3 Reasons to Have a Withdrawal Plan in Retirement

Check out Jeremy’s latest podcast on tax-efficient withdrawal strategies by listening on “Apple Podcasts” or “Google Podcasts” or read below for 3 Reasons to Have a Withdrawal Plan in Retirement.

#79 – All these years, you might have been focusing on efficient ways to save your retirement money.

But when it is finally time to take it out, which accounts do you withdraw from first? When is the best time to withdraw? Does it make sense to delay Social Security and pension?

Your withdrawal plan can have a huge impact on your lifetime taxes — potentially even hundreds of thousands of dollars!

In this episode, Jeremy Keil speaks with Chris Lanfranca of Social Security Solutions and Income Solver about how to create tax-efficient withdrawal strategies to generate retirement income.

Chris discusses:

  • Three areas that can generate advisor alpha
  • Why building a custom withdrawal plan is far beneficial than conventional withdrawal methods
  • How the Income Solver software helps you make smart, research-based decisions
  • Ways to avoid the “Social Security tax torpedo”
  • And more

3 Reasons to Have a Withdrawal Plan in Retirement

1) It Generates “Advisor Alpha”

By advisor alpha, we mean the “extra value” that a financial advisor can add to your retirement. According to Chris Lanfranca, this extra value can be generated in three areas:

  1. Withdrawal Plan

Your withdrawal decisions significantly impact your overall taxes. The more tax-aware you are while making your withdrawals, the more money you can save.

  1. Social Security

The time when you claim Social Security benefits depends on several factors and is different for each individual. One reason why this decision is highly personalized is that every individual has a different life expectancy. For couples, it’s important to consider the life expectancy of both spouses.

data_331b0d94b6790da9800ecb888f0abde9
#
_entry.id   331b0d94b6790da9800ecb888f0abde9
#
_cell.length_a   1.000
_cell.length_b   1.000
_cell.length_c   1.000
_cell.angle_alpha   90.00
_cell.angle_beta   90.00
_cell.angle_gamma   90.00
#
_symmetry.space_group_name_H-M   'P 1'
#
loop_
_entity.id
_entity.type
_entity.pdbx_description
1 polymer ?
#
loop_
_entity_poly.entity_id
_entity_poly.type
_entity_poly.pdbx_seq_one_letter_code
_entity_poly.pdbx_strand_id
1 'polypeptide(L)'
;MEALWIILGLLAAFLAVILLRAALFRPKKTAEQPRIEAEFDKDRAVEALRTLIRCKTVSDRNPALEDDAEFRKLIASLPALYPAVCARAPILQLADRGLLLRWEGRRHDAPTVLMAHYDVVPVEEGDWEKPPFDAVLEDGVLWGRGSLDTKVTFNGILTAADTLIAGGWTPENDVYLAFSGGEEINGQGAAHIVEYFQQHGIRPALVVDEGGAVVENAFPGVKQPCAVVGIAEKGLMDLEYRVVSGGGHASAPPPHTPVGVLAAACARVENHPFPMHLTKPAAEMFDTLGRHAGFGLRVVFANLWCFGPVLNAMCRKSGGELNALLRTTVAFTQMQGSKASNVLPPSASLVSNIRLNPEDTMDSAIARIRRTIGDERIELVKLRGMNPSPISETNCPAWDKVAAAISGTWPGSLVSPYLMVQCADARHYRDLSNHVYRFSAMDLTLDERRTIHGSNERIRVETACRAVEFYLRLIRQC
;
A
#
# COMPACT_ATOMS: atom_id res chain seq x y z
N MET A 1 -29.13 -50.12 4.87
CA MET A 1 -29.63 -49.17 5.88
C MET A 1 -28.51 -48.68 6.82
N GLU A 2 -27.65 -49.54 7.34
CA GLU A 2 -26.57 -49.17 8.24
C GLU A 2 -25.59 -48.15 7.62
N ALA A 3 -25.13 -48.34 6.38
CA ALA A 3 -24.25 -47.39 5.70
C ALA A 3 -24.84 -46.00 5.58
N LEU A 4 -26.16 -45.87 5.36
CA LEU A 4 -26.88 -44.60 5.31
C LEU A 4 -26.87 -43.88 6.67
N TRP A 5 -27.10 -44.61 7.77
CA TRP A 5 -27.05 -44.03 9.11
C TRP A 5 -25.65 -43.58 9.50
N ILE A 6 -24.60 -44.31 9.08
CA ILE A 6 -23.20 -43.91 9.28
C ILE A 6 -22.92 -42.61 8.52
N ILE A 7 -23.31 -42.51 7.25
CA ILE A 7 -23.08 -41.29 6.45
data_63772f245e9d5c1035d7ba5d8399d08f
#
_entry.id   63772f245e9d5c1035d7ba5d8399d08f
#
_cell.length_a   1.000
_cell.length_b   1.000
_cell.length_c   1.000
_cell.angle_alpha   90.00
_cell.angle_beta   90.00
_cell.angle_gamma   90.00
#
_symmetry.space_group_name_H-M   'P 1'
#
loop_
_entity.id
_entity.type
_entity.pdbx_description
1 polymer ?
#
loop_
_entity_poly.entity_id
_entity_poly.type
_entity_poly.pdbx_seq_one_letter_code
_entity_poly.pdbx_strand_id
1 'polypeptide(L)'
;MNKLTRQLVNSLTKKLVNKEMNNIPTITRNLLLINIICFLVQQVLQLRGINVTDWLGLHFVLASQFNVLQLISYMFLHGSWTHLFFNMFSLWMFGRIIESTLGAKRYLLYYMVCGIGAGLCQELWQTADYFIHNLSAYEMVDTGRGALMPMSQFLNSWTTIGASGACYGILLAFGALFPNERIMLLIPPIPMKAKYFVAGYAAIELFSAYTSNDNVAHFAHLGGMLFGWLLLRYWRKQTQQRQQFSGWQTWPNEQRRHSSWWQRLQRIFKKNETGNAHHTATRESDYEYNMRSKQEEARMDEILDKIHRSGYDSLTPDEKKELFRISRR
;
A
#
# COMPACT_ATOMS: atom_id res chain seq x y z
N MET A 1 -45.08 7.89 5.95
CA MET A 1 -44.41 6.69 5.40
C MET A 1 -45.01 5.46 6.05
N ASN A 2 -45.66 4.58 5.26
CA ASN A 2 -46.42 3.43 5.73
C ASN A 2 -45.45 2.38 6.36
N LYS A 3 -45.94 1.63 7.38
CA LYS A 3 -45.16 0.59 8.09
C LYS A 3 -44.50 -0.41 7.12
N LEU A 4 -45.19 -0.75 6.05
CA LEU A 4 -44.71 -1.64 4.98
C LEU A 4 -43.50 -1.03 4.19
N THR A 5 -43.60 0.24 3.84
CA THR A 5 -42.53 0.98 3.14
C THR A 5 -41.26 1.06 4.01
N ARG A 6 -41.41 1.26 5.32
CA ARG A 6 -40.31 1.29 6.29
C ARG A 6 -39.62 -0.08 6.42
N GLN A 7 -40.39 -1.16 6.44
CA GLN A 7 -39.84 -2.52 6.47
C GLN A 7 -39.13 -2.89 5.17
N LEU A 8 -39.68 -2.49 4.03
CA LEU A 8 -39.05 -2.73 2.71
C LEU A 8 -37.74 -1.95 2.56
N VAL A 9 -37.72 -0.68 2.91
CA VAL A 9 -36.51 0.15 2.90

You also need to coordinate your Social Security with other accounts such as 401(k)s and IRAs. This is called distribution planning. For couples, you might also need to consider your spouse’s income.

Finally, coordinate Social Security with your taxes. As your Social Security is not 100% taxable, there is potential for you to save money in taxes with your Social Security decisions.

If you don’t know where to start with your distribution plan, think of Social Security as the centerpiece. You can base decisions related to other accounts on the expected income from Social Security.

  1. Investment Plan:

How often do you rebalance your portfolio? How have you allocated your assets to different investment classes? Where are you holding most of your assets?

Remember, effective rebalancing, asset allocation, and asset location can be a great source of advisor alpha.

A common mistake that we see with investment plans is that they’re either too risky or not risky enough. Getting the right level of risk is very important for investment plans.

2) It’s More Advanced Compared to Conventional Withdrawals

A conventional withdrawal sequence typically involves taking money out from one account at a time, withdrawing first from taxable sources. Some common taxable sources include checking, savings, and brokerage accounts.

Next, you start withdrawing from tax-deferred sources, such as IRAs, 401(k)s, and 403(b)s. Again, you deplete them one account at a time. Finally, you move to tax-free sources like Roth IRAs.

As you can see, the goal of the conventional method is not tax-efficiency, but simply fulfilling your spending needs over time. Here, you’re essentially applying generic rules of thumbs and not customizing the plan to suit your unique tax situation.